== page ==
Although it is simple to describe their benefits, it is not nearly as easy to develop and deploy commerce systems. Companies can face significant implementation issues: ; Cost Value 4 Security Leveraging existing systems Interoperability 1. 5. 1 cost Electronic commerce requires significant investments in new technologies that can touch many of a company’s core business processes. As with all major business systems, electronic commerce systems require significant investments in hardware, software, staffing, and training. Businesses need comprehensive solutions with greater ease-of-use to help foster cost-effective deployment. 5. 2 value Businesses want to know that their investments in electronic commerce systems will produce a return. Business objectives such as lead generation, business-process automation, and cost reduction must be met. Systems used to reach these goals need to be flexible enough to change when the business changes. 1. 5. 3 security The Internet provides universal access, but companies must protect their assets against accidental or malicious misuse. System security, however, must not create prohibitive complexity or reduce flexibility. Customer information also needs to be protected from internal and external misuse.
Privacy systems should safeguard the personal information critical to building sites that satisfy customer and business needs. 1. 5. 4 Leveraging Existing Systems Most companies already use information technology (IT) to conduct business in unlettered environments, such as marketing, order management, billing, inventory, distribution, and customer service. The Internet represents an alternative and complementary way to do business, but it is imperative that electronic commerce systems integrate existing systems in a manner that avoids duplicating functionality and maintains usability, performance, and reliability. 5. 5 Interoperability When systems from two or more businesses are able to exchange documents without manual intervention, businesses achieve cost reduction, improved performance, and more dynamic value chains. Failing to address any of these issues can spell failure for a system’s implementation effort. Therefore, your company’s commerce strategy should be designed to address all these issues to help customers achieve the benefits of electronic commerce. Your company’s vision for electronic commerce should also be to help businesses establish stronger relationships with customers and industry partners.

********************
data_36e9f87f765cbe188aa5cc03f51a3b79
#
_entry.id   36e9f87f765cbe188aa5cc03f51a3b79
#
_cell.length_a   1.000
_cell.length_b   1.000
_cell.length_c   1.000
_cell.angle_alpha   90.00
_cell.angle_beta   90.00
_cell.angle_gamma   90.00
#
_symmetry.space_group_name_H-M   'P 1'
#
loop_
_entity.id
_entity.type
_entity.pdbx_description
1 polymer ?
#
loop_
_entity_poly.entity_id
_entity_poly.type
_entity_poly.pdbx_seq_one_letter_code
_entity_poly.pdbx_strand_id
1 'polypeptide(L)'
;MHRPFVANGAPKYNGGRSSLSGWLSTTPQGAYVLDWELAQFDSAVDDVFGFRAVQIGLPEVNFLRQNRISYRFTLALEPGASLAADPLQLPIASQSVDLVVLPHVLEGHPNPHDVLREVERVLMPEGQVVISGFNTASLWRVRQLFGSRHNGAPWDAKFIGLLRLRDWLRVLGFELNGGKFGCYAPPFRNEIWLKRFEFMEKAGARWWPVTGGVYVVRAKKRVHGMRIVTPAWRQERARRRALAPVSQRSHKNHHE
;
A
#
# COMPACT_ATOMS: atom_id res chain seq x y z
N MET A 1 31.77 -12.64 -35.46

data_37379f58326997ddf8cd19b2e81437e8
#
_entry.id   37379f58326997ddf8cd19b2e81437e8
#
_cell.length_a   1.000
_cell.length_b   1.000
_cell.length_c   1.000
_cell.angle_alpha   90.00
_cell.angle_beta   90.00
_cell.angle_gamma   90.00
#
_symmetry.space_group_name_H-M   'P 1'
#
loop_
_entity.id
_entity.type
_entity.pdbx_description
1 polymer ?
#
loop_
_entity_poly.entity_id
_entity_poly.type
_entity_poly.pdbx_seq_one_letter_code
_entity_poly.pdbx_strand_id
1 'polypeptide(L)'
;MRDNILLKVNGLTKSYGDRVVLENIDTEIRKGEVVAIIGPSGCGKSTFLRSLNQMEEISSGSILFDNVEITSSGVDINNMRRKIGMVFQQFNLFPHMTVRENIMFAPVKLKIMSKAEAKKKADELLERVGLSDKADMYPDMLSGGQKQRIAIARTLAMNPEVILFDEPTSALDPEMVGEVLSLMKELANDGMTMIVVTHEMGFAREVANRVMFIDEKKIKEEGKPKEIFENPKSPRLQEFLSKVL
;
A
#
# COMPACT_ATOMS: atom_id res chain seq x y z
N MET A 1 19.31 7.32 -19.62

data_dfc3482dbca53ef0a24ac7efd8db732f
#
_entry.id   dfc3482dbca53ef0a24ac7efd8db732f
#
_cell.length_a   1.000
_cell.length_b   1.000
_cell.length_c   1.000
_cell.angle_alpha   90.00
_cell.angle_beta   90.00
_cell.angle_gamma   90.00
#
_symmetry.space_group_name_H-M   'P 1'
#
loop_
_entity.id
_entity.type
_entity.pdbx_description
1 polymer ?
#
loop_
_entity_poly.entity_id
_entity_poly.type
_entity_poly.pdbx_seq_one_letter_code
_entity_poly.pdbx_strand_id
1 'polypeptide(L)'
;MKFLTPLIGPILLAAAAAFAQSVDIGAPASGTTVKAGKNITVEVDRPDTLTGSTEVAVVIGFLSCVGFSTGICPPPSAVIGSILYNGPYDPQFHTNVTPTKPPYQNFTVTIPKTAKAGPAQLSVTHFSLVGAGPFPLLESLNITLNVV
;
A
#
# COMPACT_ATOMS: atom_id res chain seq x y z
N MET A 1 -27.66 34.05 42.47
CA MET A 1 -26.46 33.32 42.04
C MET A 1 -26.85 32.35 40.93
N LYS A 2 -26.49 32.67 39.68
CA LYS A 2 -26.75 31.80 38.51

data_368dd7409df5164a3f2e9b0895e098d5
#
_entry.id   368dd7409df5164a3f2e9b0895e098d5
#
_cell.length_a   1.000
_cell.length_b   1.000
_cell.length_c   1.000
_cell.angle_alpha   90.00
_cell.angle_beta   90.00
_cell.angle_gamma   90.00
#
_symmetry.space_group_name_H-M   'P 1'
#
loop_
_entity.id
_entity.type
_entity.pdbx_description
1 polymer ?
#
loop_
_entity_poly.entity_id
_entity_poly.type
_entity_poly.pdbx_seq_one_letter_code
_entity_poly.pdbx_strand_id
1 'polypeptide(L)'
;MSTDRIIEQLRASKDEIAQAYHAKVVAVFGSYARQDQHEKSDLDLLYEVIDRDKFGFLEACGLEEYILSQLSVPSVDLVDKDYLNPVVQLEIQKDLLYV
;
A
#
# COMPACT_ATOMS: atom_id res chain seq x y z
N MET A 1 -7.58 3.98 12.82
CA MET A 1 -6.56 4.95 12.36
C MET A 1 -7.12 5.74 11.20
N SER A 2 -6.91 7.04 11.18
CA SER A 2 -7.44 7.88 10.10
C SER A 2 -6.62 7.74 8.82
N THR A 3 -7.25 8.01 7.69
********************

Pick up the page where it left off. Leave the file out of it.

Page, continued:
For example, a successful strategy for delivering this vision is described by three work-flow elements (platform, portal, and industry partners), each backed by comprehensive technology, product, and service offerings. 5 From self-service portals to transaction processing, a successful work-flow strategy can be the underlying engine delivering state-based, processed-focused control services for e-business applications. Human labor is expensive, and work-flow technology allows e-businesses to supplement, and in some cases eliminate, reliance on human supervision and intervention. . 6 HOW DO YOU WORK WITH E-COMMERCE? E-commerce is about setting your business on the Internet, allowing visitors to access your website, and go through a virtual catalog of your products/services online. When a visitor wants to buy something he/she likes, they merely “add” it to their virtual shopping basket. Items in the virtual shopping basket can be added or deleted, and when you’re all set to checkout, you head to the virtual checkout counter, which has your complete total, and that will ask you for your name, address etc. ND method of payment (usually via credit card). Once you have entered all this information (which y the way is being transmitted securely) you can then Just wait for delivery. 1. 7 COMPARISON BETWEEN TRADITIONAL COMMERCE AND E-COMMERCE In many cases business processes use traditional commerce activities very effectively, and these processes cannot be improved upon through technology. Products that buyers prefer to touch, smell, or examine closely are difficult to sell using electronic commerce.